Bookmark   March 13, 2012 at 11:45AM
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Wouldn't it be wonderful if the PO decided that they couldn't afford to tote all that junk mail?

I think I would be willing to PAY for the priviledge of NOT getting the stuff.

They can't possibly make money on it with home delivery and a stop at every house.

    Bookmark   March 13, 2012 at 11:39PM
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They should charge an arm and a leg to the advertisers. That would kill two birds with one stone!

    Bookmark   March 14, 2012 at 11:01AM
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Our mailperson is wonderful. She goes way out of her way to be helpful. Our mail is always neatly rubberbanded and delivered as early as she can manage. She has to put up with unfriendly dogs and people who enjoy complaining about every little thing. She has no choice except to walk some miles on her route and climbs six to eight stairs at each house in our crowded neighborhood, but we never hear a complaint even when she is fighting the extremes of our weather.

We have to stay home when a package is expected to be delivered by UPS or Fedex. Its often late afternoon before they arrive and if we aren't home the package is likely to be left out on the porch, no matter the value of its contents. Our Cheryl will make sure that we know there is a parcel if we are home or hide it from view and leave us a note if we aren't.

I hope that the politicians will take off the ridiculous and onerous conditions they put on the post office and allow them to continue their six day a week service.

    Bookmark   March 14, 2012 at 4:42PM
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meldy_nva(z6b VA)

Seriously, do we really need 6-days a week postal service?

I know I don't: those companies which mail bills to me always allow plenty of time before payment is due. Personal mail wouldn't be harmed by having weekends off. Junk mail is junk mail; advertising circulars are always well in advance of the sale, and a day's difference in delivery isn't going to affect them.

Every work location I've been involved with had business offices which were closed on weekends... they sure don't need 6-day service. I can understand that a business based on sending merchandise to customers might run their operations 6 or even 7 days a week. They might like service every day, but I honestly don't see that those businesses would be damaged if the P.O. was closed (or at least not delivering) 2 days a week.

I'm old enough to remember when getting the mail was A Big Deal. After all, communication among friends and relatives mostly fell into three catagories: face-to-face, telephone (expensive, and there were no answering machines), and mail. Mercantile sales were found in the newspaper, or when you walked in the door, or -in the case of mail-order companies- when they sent a quarterly catalog. Nowadays, none of that is true. So let's have the P.O. go with some of the flow: stop walking in areas that would be more efficiently served with curbside mail boxes; realistic charges for delivery - whether it's a birthday card or an ad; and eliminate service where the service is not needed, such as Saturday mail deliveries.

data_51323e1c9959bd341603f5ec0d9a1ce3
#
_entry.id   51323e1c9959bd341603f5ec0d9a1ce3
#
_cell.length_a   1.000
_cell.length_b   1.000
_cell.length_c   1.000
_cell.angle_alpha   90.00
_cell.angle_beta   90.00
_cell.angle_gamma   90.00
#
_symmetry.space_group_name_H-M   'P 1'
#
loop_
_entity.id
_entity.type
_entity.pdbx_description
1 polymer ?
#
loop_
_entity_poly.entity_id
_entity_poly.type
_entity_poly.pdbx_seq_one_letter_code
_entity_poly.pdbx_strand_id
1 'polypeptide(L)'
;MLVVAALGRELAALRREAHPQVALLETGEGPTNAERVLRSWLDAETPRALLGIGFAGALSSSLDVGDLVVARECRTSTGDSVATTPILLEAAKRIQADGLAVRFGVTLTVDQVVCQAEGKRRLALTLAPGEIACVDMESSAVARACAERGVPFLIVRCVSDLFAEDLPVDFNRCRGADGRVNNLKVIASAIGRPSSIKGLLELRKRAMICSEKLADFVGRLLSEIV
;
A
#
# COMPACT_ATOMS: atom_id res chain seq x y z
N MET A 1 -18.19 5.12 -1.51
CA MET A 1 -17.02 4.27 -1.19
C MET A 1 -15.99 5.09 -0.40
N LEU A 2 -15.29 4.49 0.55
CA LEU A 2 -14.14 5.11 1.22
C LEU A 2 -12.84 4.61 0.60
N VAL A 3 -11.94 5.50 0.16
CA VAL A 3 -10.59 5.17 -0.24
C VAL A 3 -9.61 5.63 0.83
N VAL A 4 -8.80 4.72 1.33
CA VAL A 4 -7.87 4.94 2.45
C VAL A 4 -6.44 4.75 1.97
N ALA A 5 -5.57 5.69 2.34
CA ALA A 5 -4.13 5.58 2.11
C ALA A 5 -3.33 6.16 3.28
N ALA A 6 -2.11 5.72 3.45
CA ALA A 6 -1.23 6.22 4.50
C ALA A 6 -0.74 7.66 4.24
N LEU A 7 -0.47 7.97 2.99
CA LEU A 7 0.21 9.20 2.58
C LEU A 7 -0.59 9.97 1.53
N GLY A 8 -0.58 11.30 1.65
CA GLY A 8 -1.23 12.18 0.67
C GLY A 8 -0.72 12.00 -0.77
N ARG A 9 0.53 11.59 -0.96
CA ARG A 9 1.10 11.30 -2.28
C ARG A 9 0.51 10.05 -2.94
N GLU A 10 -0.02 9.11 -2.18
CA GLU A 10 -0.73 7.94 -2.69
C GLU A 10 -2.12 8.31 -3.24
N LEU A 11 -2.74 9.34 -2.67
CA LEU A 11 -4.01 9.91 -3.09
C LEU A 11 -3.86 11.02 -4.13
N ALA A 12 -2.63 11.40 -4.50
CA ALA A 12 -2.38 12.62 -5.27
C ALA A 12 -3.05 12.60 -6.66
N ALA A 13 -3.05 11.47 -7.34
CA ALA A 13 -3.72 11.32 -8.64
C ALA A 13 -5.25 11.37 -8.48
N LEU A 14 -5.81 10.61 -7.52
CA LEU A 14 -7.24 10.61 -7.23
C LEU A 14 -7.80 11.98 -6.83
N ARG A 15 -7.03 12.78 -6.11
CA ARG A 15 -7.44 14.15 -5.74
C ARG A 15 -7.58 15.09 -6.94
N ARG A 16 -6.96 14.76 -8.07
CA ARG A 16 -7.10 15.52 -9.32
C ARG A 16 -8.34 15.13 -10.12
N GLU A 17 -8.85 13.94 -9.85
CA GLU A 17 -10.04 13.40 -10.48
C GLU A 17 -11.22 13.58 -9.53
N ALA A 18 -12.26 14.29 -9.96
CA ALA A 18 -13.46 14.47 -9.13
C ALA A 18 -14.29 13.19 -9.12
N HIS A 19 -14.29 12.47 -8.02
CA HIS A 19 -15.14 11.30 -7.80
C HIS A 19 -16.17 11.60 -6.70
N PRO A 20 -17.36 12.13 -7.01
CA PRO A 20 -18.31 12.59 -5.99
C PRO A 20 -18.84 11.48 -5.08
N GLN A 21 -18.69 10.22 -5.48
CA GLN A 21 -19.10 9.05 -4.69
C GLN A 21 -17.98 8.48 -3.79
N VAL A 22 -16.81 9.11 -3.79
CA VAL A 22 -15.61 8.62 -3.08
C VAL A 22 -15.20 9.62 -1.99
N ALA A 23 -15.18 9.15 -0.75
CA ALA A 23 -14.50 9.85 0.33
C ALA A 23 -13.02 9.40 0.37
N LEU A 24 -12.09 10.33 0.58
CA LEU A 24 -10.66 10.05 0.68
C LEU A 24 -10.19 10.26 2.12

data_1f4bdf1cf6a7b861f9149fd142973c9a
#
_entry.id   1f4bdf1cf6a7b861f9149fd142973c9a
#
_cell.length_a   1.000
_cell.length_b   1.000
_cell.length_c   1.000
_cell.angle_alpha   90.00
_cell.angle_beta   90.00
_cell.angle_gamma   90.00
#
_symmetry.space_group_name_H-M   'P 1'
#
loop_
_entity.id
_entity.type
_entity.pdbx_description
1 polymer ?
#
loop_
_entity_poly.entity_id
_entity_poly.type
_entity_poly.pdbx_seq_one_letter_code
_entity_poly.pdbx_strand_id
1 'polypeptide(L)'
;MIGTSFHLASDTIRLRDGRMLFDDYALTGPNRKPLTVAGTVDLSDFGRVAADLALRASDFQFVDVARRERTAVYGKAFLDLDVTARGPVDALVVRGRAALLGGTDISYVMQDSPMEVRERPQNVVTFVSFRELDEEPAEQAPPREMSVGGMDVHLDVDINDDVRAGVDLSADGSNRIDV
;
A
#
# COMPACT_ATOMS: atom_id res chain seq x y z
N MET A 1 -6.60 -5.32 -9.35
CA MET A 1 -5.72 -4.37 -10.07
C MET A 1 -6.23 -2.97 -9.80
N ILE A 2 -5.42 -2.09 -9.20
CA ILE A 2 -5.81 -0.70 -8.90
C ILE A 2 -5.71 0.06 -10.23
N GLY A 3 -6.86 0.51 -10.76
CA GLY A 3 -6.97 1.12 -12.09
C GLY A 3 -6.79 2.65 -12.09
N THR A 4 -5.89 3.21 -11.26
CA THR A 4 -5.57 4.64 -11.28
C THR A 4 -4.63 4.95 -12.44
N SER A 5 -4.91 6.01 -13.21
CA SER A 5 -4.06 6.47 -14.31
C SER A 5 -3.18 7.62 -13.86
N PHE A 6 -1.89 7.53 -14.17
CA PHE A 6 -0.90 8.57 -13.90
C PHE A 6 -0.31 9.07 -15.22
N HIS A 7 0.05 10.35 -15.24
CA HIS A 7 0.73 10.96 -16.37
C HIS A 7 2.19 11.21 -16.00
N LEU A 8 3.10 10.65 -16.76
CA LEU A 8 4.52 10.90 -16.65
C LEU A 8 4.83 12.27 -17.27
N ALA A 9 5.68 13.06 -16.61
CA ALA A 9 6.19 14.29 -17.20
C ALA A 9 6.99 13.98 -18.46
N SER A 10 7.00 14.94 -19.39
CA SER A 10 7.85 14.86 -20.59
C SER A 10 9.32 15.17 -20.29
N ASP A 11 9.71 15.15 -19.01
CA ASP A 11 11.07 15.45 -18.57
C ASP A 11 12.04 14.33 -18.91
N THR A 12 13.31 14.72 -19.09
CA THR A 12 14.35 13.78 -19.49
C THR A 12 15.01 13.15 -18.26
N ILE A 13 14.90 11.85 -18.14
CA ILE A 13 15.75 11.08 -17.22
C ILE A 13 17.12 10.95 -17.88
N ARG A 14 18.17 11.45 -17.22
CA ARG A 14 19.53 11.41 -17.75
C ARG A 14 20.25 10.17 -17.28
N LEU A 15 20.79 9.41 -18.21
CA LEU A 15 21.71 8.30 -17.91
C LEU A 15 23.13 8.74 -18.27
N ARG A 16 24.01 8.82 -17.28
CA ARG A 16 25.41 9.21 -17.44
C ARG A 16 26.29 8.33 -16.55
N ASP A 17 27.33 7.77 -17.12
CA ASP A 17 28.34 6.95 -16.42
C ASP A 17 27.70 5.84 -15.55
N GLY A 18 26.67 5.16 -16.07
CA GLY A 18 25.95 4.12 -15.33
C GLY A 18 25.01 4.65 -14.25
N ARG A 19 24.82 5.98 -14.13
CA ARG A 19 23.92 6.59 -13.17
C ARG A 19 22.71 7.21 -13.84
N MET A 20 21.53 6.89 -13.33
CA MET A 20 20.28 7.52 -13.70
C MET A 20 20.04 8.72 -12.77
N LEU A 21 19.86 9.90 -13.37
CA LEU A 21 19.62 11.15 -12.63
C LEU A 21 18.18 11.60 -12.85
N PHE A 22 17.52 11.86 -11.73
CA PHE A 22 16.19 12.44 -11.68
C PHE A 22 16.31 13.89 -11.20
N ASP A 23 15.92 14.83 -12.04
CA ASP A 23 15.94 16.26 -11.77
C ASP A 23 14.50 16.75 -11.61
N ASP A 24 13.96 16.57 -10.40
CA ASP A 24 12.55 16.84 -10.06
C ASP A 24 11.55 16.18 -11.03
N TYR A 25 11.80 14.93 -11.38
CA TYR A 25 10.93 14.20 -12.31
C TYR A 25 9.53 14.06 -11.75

Bookmark   March 15, 2012 at 11:07AM
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Well, when one works a 9-5 Mon-Fri job, yes, Saturday is needed. I can't think of another way to get something sent certified, return reciept without physically going. Is there a way?

    Bookmark   March 15, 2012 at 11:41AM
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It hardly seems worth while to keep the PO open on Saturdays just so a few people can use it once in a while. Most folks would rather take a little extra lunch time during the week than go to the PO on the week-end.

    Bookmark   March 15, 2012 at 12:57PM
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Wish I could go at lunch. I am certainly not there by myself on the weekend. Loads of people getting their passports, mailing, buying packaging, checking boxes... Doubt they'd find themselves to be a "few". By the time I walk to my car, get into it and drive someplace--my lunchtime is over--only half done, haven't even driven back or walked back into the building! What needs to be done cannot be accomplished in my timeframe. Likely, I'm not the only one.

Does anyone know if this can be done online and has done it?

    Bookmark   March 15, 2012 at 2:03PM
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There is no reason a retail postal center cannot operate on a Saturday even if delivery is curtailed.

Postal carrier was my first 'real' job. I was the first 'femail' they ever hired in that area and era. The old P.O. has changed enormously over those years and I'm not so sure for the better.